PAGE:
“I didn’t. I was so inexperienced with the ways of the world that I made things worse.”


“After several weeks of isolation and separation from Alex, I grew frustrated and impatient. My attorney stonewalled me, and I suspected Erich was paying him off. Erich’s psycho comrade, the honorable Judge Snipes, acted like a zombie and refused to hear my side of the story.

“One night I drank more than I should have. I sped across Manhattan until I reached our house, then shot up the driveway and smashed my Beemer into the garage. I caused a lot of damage. It’s terrible how distraught a person can become. I’m not sure what I was trying to do but thank goodness no one was injured, not even me.

“Of course, that was the straw that broke the camel’s back. Judge Snipes finally agreed to review our case. Erich wanted to have me committed to the psychiatric center. He claimed I was a threat to others or myself. He had the medical clout to do whatever he pleased with me. I knew if they put me away, I’d be a vegetable by the time the nurses pumped me full of psychotropics.

“I was given a choice. I could either grant Erich a divorce on his terms, or face treatment for my alleged psychiatric disorder. Erich had me right where he wanted me. I agreed to a pittance in the divorce settlement but Erich had so much money, the settlement was substantial by normal standards. My only concerns were the stipulations about our son and visitation rights.

“My attorney suggested it would be a good idea if I left the area for a while. I was so confused and despondent that I took his advice. I got in my car and headed west. I had no idea where I was going, but I liked the feeling of serenity I found here. I needed to work and I have my bachelor’s degree in accounting. When Confederate offered me a job, I took it and I’ve been here ever since.”

“Where is Alex now?”

“Karen lowered her head. “I don’t know. His father seems to have disappeared, and I’m unable to contact him. My lawyer is always looking for money but he says he can do little about the situation under the circumstances. Erich claims I abandoned my family for another man. My attorney says Erich has witnesses that will testify to this. The last I heard, Erich had sent Alex to a military school in England. I haven’t heard from my son in years. I’m certain Erich has poisoned him against me. I don’t think Alex knows where I am or even if I’m alive.”

Karen’s face drooped, and she sobbed. “Do you have any idea how it feels to lose someone so dear, Brian? Alex was the sweetest and most bitter experience I’ve ever known. There’s nothing I can do. I’m absolutely powerless over this situation. I know I’ll never see my son again.”

Tears streamed down her cheeks, falling like a gentle rain. “It’s not fair... It’s just not fair.”

She looked like a broken doll. I wanted to comfort her. I got up, sat next to her, placed my arm on her shoulder and pulled her gently to me.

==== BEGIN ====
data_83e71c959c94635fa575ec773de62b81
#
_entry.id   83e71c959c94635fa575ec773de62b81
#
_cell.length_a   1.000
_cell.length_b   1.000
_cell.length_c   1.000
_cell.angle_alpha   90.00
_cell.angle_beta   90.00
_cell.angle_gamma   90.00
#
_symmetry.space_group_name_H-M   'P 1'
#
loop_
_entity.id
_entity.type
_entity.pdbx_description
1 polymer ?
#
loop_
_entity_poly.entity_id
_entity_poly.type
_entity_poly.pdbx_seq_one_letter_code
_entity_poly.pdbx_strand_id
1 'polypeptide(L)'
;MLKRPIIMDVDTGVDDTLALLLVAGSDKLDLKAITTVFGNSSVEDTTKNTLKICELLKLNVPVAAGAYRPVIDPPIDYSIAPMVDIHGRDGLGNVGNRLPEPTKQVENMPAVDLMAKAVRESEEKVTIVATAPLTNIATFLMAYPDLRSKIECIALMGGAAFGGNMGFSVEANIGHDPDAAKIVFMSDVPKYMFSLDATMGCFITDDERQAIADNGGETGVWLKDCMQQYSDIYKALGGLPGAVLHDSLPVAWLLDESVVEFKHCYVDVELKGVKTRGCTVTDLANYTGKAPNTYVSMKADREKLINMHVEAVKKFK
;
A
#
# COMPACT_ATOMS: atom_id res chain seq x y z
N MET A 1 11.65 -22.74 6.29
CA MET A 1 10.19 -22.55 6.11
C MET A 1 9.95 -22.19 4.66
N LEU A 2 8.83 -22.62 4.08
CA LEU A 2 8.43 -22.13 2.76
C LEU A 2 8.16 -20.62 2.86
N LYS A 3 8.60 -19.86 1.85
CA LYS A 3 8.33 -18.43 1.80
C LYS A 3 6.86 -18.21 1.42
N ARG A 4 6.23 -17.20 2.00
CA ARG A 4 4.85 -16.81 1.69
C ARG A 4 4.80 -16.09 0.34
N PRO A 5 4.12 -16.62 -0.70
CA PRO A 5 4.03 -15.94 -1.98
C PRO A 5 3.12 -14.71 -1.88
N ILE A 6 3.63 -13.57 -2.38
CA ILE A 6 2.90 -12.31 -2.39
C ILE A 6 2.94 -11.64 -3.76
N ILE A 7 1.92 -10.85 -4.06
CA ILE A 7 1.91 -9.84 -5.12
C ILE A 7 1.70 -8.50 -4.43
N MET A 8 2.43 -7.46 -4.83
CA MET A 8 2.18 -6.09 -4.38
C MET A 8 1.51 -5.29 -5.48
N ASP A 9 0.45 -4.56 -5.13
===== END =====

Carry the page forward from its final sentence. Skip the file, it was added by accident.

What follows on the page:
“I’m sorry, Brian. I don’t mean to dump on you. I’ve never told anyone about this. I just couldn’t help myself.”

“It’s okay, Karen. I’m sorry. I truly am. There is no justice in this world, and the corrupted always triumph.” I wiped her eyes carefully with a napkin.

She buried her head on my shoulder, her tears moist on my skin. I gently raised her head and looked in her eyes. Strangely, this seemed to alleviate her distress.

“You’re beautiful inside and out, Karen, but you’re especially beautiful when you’re smiling.”

She laughed a broken laugh. “Thank you, Brian. I needed that.” We gazed in each other’s eyes. I lost my mind and kissed her tenderly.

“It’s going to be okay, Karen. Somehow, I know it’s going to be okay. I never dreamed it would be like this...”

I didn’t know how it was going to be okay and I really didn’t believe what I said, but I hoped she did, and that was all that mattered.

When Karen regained her composure, she held my hand. She looked how I felt: lost and alone. “Are you seeing anyone, Brian?” Her voice was hesitant.

“I’m seeing you.”

We laughed and held each other close, but there was a sense of foreboding in the air. We clung to each other without speaking.

I returned to my seat, and the rest of the evening was wonderful. Karen drank coffee, and we talked like old friends until closing time. By the end of the evening, there was no doubt in my mind. We were the same.

“I think it’s time to leave,” I said. “I have to meet the Kaminski boys in the morning for one final bout with Feinstein.”

The valet brought the Hummer to the entrance. “Oh, this looks like fun,” Karen said. “Can I drive?”

I was feeling a little tipsy and I thought it was a good idea. “Sure.” The valet handed her the keys.

Neither one of us said much on the way back home. I slid Bach into the CD player. The music flooded the cab with the sweetness of a lullaby. The fireflies were at their peak, and we sped along the open highway as though we were in a spaceship sailing through the universe at the speed of light, far away from this world of injustice and despair. When I felt confident Karen was comfortable driving the vehicle, I reached over and placed my hand on her knee.

To be continued...

Copyright © 2009 by John W. Steele

Home Page